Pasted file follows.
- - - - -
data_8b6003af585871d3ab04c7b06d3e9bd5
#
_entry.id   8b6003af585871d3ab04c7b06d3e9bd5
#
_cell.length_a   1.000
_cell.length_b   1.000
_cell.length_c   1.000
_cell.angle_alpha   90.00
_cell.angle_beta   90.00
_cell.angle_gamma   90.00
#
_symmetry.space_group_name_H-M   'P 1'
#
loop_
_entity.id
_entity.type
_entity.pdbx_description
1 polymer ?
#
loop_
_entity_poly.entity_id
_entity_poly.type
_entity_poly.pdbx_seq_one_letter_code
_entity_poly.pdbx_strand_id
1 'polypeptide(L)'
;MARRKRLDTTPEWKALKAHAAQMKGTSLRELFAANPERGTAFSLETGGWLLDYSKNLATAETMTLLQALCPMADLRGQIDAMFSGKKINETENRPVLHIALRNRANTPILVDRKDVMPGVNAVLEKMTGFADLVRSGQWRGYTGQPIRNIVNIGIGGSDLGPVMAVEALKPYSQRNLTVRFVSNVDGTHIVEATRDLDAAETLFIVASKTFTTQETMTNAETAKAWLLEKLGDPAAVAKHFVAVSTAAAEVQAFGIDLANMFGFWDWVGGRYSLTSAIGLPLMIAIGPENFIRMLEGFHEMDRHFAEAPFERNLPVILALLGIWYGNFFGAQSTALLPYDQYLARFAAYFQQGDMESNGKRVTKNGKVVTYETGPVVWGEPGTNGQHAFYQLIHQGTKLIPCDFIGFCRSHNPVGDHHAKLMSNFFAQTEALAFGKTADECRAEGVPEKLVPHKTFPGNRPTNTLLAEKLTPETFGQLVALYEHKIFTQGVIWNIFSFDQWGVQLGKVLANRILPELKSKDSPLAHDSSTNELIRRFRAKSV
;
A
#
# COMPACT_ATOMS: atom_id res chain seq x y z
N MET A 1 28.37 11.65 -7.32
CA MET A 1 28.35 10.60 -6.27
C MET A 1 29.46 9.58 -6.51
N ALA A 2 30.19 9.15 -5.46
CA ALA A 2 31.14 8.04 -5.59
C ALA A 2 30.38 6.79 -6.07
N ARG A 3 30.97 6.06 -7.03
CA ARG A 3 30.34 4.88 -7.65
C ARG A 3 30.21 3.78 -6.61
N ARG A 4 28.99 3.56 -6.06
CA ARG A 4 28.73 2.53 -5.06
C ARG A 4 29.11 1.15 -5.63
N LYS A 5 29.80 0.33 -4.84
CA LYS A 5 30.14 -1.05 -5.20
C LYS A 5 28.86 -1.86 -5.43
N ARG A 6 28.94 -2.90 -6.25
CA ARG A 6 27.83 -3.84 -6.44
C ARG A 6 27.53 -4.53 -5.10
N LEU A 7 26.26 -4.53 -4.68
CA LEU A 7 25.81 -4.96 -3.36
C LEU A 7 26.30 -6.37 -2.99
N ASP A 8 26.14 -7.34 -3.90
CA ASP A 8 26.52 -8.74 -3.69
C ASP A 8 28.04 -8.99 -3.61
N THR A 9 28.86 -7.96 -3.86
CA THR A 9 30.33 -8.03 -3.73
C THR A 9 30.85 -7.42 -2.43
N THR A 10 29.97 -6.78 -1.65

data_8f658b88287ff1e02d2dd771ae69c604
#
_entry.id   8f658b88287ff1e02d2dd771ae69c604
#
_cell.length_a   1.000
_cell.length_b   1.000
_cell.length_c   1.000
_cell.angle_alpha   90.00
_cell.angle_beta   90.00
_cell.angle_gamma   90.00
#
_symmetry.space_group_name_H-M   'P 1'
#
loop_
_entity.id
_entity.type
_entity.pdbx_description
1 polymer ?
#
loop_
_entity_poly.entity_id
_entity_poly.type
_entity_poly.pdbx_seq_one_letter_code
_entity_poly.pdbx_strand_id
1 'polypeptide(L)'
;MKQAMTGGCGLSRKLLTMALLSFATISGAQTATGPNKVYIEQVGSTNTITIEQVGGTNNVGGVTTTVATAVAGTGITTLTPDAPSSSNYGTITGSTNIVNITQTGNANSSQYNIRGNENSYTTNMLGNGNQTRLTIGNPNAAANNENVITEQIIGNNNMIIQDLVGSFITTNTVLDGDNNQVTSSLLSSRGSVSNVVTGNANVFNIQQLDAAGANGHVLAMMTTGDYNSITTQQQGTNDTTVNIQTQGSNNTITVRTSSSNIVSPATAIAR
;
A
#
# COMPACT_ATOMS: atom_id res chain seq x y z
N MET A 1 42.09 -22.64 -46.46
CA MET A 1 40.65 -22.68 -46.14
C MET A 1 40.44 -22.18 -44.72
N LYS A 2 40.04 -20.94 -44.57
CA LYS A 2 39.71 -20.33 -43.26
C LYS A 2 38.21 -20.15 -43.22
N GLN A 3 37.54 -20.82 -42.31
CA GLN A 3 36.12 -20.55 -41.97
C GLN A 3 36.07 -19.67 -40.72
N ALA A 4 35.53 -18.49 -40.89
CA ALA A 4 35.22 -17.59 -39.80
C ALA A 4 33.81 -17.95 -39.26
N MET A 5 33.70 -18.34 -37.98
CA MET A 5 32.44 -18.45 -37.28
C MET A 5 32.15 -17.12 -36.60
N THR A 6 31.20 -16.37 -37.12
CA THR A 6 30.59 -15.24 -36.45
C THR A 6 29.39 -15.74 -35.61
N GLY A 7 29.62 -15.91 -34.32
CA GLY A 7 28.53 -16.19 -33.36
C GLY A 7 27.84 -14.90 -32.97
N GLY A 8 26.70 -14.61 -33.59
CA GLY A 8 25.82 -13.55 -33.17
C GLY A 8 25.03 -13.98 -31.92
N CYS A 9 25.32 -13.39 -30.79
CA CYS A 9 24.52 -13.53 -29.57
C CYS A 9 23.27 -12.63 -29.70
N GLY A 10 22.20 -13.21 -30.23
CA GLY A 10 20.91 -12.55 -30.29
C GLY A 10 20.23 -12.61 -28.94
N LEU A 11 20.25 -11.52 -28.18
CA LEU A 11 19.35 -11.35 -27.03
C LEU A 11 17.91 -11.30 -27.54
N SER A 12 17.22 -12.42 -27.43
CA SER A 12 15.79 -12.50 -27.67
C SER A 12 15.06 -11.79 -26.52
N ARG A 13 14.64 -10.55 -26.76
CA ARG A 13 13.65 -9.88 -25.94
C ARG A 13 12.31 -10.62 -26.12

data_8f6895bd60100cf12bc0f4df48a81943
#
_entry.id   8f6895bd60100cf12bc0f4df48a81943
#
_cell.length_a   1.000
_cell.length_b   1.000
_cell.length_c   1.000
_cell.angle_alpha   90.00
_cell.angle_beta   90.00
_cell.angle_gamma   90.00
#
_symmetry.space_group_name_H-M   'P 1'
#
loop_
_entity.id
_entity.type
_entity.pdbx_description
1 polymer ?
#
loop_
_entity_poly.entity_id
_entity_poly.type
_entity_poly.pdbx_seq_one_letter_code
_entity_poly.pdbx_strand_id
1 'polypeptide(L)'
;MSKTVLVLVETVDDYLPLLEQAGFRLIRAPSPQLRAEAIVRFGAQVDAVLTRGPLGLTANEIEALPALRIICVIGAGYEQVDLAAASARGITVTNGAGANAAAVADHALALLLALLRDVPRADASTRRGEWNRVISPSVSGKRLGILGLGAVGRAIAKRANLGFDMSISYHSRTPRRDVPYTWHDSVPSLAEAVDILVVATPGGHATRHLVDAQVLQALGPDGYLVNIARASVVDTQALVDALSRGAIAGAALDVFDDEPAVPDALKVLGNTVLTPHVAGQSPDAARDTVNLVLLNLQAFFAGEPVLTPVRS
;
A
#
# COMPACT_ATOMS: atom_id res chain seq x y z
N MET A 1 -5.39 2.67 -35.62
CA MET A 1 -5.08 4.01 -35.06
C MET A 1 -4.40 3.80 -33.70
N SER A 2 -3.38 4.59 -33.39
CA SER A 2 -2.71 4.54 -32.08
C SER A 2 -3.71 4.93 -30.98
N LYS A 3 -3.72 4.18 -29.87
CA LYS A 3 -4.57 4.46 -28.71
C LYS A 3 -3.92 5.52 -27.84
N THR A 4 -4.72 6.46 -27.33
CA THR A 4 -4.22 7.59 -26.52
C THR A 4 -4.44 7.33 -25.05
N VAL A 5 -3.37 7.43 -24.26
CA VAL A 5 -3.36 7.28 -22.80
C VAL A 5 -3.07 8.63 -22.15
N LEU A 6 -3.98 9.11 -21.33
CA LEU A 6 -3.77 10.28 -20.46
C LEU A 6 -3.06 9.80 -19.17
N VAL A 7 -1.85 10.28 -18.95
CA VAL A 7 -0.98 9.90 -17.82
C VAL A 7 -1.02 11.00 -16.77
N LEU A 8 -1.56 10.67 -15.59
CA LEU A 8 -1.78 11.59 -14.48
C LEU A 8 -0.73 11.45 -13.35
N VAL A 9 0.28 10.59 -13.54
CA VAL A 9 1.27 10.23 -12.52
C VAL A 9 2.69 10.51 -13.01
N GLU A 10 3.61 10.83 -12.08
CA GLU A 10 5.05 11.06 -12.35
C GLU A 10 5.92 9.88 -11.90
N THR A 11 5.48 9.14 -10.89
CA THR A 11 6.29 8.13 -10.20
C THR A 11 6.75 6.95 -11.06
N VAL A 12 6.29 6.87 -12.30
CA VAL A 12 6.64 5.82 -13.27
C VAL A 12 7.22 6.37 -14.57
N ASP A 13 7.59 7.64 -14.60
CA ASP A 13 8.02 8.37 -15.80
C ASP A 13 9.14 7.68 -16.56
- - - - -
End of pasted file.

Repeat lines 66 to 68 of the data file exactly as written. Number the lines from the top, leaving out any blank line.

_cell.angle_alpha   90.00
_cell.angle_beta   90.00
_cell.angle_gamma   90.00